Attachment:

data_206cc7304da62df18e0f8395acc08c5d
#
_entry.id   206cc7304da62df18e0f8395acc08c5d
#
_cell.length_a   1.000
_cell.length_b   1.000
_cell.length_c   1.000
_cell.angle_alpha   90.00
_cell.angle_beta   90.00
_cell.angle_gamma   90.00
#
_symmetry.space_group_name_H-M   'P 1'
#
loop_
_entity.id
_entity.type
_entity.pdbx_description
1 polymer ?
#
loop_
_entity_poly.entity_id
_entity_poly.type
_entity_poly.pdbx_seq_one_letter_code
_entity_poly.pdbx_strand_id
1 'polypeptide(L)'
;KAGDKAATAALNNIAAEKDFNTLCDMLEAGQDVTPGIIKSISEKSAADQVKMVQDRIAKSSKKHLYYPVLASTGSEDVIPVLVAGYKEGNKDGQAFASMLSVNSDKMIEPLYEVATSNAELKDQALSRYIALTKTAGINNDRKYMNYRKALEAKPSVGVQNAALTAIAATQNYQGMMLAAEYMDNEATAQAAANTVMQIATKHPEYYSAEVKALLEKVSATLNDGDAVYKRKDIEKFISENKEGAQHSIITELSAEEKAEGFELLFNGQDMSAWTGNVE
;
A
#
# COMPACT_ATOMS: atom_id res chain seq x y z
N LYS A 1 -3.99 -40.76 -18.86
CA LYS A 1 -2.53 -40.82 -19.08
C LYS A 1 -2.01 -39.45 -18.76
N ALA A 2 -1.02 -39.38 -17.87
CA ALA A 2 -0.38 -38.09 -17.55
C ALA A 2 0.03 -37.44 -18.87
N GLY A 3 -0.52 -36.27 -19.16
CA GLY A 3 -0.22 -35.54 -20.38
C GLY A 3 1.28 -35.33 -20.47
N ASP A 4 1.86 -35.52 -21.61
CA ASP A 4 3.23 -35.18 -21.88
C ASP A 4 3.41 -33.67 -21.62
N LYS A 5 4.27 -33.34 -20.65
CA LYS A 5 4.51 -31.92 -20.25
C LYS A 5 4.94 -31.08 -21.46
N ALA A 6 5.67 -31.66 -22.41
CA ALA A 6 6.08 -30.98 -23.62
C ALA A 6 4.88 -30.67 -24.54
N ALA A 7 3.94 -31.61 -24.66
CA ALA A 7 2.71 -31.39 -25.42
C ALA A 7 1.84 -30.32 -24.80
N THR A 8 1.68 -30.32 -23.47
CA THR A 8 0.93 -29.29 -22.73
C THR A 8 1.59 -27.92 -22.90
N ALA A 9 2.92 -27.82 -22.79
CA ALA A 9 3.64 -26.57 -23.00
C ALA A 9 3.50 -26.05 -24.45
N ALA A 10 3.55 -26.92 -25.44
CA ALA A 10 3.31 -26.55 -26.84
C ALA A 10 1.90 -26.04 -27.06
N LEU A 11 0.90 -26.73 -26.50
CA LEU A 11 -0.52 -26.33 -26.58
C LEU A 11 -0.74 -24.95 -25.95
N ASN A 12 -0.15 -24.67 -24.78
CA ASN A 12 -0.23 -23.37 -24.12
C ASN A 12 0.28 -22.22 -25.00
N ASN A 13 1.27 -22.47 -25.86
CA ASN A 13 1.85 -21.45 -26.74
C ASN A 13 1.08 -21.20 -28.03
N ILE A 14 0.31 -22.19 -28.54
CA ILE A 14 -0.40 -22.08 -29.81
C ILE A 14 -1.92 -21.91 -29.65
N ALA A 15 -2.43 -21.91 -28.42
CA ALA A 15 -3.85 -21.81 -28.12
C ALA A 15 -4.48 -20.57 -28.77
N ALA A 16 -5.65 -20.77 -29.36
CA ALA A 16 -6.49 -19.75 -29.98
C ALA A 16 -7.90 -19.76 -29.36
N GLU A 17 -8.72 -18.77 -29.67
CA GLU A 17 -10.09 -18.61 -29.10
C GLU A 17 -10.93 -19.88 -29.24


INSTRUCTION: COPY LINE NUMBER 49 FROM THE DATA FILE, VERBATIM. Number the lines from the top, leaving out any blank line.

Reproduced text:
N ALA A 7 3.94 -31.61 -24.66